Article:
What We Do

Palliative Care

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Palliative care is like hospice in that it is focused on caring and not a cure. The main difference is that we cannot readily predict how long the pet has left to live. Conditions such as arthritis pain, senility, dental problems, kidney, liver, heart and other systemic diseases are frequently seen in older pets and can diminish their overall quality of life. While modern veterinary medicine offers medical and surgical options that can be of benefit, not every pet is a good candidate for these interventions. Other complicating factors including multiple diseases, fear of the veterinary hospital or family budget constraints may make palliative care the best choice. Dr. Lori’s goal is to manage the pet’s problems to provide the best possible quality of life for her patient (and the family), while respecting the family’s goals and limitations.

Hospice Care 

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What is hospice care for animals?

Hospice care for animals is based on the philosophy that death is a natural part of life and that animals too, can live their last days with dignity at home with their families.  Depending on the pet’s condition hospice care may last only a few days or could go for several months.  The focus is on comfort and quality of life including alleviation of physical pain and emotional suffering of the whole family, enabling a safe, caring end of life experience.  In animal hospice the “patient” includes the terminally ill pet and the family.

While animal hospice can be a compassionate caring option, owners must be aware that this choice may not be right for every pet or every pet parent. Home hospice involves training family members to perform the day to day care of a terminally ill pet. It is emotional and time-consuming work. For busy families, people who have a heavy work schedule or those who live alone or are not in good health, hospice may not be the right decision. In addition, hospice care can be costly over time and pet parents should consider carefully whether they have the necessary resources both in time and money to care for their pet at home. Dr. Lori can talk with you about your individual circumstances and help you decide if this is the right option for your family and your pet.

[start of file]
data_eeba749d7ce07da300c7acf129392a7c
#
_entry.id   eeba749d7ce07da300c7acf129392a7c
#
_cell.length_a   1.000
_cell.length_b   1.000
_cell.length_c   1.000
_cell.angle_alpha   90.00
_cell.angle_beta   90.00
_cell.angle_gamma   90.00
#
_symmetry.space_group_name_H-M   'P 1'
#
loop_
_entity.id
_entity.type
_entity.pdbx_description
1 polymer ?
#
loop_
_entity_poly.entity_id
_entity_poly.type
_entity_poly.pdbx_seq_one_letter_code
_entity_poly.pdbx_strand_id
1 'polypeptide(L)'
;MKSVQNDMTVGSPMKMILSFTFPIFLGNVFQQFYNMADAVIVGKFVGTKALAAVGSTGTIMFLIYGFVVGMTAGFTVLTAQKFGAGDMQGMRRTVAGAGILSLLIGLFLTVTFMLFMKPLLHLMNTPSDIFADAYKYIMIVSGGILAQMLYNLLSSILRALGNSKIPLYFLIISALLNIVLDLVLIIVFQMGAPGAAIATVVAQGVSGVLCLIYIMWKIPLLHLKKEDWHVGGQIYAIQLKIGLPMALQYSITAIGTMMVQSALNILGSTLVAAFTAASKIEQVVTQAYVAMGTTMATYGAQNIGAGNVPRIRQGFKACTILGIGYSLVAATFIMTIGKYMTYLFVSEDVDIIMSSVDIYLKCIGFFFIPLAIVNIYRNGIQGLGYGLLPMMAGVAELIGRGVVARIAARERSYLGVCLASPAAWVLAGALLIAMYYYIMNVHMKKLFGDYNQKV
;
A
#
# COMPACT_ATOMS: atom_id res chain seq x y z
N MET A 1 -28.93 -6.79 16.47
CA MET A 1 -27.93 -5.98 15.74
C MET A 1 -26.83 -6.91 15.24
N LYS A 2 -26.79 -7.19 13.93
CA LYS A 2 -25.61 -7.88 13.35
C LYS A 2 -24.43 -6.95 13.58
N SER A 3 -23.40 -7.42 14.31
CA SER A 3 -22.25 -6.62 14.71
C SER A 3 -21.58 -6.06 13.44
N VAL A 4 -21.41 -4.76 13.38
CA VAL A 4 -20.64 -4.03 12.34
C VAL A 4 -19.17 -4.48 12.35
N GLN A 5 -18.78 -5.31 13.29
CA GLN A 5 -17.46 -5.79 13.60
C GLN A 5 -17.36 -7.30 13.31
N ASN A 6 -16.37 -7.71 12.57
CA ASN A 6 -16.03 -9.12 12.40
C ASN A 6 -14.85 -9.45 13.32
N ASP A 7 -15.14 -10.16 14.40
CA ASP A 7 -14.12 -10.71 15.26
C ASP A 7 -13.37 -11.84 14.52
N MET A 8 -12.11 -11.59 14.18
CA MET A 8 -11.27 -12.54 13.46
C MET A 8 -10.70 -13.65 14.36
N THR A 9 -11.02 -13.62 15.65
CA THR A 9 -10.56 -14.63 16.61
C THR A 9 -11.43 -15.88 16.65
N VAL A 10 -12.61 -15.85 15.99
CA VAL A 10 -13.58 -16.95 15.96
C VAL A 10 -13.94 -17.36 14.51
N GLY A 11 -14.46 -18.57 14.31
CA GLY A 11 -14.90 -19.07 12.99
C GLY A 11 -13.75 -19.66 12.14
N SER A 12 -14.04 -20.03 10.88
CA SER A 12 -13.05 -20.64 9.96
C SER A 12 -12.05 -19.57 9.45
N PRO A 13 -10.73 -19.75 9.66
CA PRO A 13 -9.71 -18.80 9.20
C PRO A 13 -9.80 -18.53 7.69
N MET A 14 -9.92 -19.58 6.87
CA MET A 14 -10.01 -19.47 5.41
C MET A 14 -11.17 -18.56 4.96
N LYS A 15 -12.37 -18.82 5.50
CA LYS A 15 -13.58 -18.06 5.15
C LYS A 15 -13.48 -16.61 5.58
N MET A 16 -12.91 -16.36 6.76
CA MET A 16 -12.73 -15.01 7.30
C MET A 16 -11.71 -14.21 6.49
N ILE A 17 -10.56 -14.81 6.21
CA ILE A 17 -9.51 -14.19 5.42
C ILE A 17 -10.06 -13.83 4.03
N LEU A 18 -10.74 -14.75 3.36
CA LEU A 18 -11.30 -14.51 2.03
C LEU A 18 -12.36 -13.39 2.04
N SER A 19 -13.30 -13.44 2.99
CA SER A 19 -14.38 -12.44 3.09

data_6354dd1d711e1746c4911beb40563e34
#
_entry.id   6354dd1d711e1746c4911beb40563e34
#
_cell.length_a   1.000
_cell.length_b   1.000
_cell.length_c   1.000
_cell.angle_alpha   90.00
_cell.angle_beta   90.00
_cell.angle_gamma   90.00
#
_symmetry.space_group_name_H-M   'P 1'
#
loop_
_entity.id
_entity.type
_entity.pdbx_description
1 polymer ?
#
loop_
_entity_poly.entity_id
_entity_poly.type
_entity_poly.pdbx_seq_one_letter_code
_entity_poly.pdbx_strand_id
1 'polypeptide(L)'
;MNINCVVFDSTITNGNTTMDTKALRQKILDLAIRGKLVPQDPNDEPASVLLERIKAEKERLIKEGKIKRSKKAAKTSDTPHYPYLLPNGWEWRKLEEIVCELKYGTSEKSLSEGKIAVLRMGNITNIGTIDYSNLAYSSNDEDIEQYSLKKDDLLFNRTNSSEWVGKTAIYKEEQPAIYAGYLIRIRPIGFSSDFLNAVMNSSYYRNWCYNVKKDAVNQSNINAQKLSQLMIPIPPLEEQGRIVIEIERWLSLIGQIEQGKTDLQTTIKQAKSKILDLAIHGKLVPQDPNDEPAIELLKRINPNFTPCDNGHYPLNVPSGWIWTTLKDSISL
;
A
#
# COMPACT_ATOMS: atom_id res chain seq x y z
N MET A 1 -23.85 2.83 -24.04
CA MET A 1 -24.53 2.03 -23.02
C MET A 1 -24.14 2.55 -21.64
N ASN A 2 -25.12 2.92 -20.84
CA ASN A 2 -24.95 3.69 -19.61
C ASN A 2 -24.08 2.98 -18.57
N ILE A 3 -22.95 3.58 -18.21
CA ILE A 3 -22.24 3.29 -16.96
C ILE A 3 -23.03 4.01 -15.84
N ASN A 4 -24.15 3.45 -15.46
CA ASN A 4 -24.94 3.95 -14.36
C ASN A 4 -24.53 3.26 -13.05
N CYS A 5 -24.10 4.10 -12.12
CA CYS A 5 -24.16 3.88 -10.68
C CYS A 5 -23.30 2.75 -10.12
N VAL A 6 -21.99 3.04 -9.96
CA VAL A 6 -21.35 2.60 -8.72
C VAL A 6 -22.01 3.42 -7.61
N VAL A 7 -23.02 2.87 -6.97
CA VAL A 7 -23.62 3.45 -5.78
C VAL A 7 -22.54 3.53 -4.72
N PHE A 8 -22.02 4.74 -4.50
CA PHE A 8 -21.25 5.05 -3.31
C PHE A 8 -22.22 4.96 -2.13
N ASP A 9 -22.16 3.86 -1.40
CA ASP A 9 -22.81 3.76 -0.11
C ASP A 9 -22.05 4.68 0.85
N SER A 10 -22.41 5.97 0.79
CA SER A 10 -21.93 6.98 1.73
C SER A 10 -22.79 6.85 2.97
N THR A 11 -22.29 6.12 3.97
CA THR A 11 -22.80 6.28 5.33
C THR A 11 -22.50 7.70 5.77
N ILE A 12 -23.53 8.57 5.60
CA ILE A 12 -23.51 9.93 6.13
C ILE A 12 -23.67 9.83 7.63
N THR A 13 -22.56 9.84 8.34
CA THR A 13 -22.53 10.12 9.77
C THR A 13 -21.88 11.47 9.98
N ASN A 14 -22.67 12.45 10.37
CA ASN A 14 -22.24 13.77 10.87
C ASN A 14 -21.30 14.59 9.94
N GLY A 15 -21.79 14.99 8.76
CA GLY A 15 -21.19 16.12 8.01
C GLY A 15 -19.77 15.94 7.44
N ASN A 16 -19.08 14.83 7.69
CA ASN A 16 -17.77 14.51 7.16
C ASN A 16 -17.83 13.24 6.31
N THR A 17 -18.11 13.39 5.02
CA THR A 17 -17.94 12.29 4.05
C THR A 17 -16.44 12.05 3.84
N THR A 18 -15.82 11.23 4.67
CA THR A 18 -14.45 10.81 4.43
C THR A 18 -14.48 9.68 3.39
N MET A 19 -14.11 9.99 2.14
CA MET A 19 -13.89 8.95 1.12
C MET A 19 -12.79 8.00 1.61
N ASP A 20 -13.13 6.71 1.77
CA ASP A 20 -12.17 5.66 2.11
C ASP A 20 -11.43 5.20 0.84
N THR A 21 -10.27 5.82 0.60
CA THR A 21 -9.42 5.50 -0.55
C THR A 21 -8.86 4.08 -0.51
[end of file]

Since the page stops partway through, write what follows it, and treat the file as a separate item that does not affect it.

What to Expect?
Dr. Lori will:

  • Talk with you about your goals and help identify what good quality of life means personally for your pet.
  • Work with you to develop specific guidelines to help determine the point at which your pet’s quality of life is no longer acceptable, and euthanasia should be considered.
  • Will make sure you and your family know how to provide proper care and nutrition for your pet.
  • Discuss how to monitor and document your pet’s pain level and general health.

Once this instruction is complete, you and your family will take over the day to day care and monitoring of your pet. Dr. Lori or her certified veterinary technician (animal nurse) will set up regular visits to monitor your pet’s condition and make any necessary adjustments to the treatment or pain control plan. Regular communication is maintained by phone, text or email to be sure your pet is comfortable and that you do not have any questions.

When the end comes…

While hospice provides an alternative for patients with cancer or other terminal illness, it is not a substitute for euthanasia. In some cases hospice patients can die a natural death comfortably at home, but most of the time hospice serves as an intermediate stage between diagnosis and euthanasia. Caring for your pet in such an intimate way can make it difficult to make the decision to say goodbye. For this reason, Dr. Lori recommends reviewing your pet’s QOL guidelines regularly to be sure of his or her overall comfort level. When pain relief and quality of life can no longer be maintained, euthanasia can be a final gift of comfort to a suffering friend.

In either circumstance Dr. Lori will take this journey with you and help guide you through to the final loving and peaceful goodbye.


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In-Home Euthanasia – A peaceful goodbye to a beloved friend

Euthanasia literally means “good death”.  It involves a gentle and pain-free death chosen for reasons of mercy.  Dr. Lori is often asked how she can do this part of her job.   While it is a sad time for all involved, she feels that it is an honor and privilege to be present at the end of a pet’s life. Her goal is to help ease their transition and to guide the family through this difficult time.

How to know when it is time for euthanasia

Making the decision to end your pet’s life is a very stressful process.  Others in your life will often have opinions and well-meaning advice to offer, which can make you feel even worse.   It is important to remember that this is a uniquely personal decision and each family and pet will have different circumstances. Ultimately you are best equipped to make that decision for your pet.

Sometimes it can be useful to have the advice of a professional when facing the possibility of euthanasia.  If you feel this is the case, you can contact Dr. Lori to schedule a consult. She will discuss your pet’s disease trajectory, help you determine your pet’s quality of life and work through the decision making process with you.  This also gives you and your pet an opportunity to become familiar with her ahead of time and to discuss the euthanasia process, aftercare options and to help determine if it really is time to say goodbye.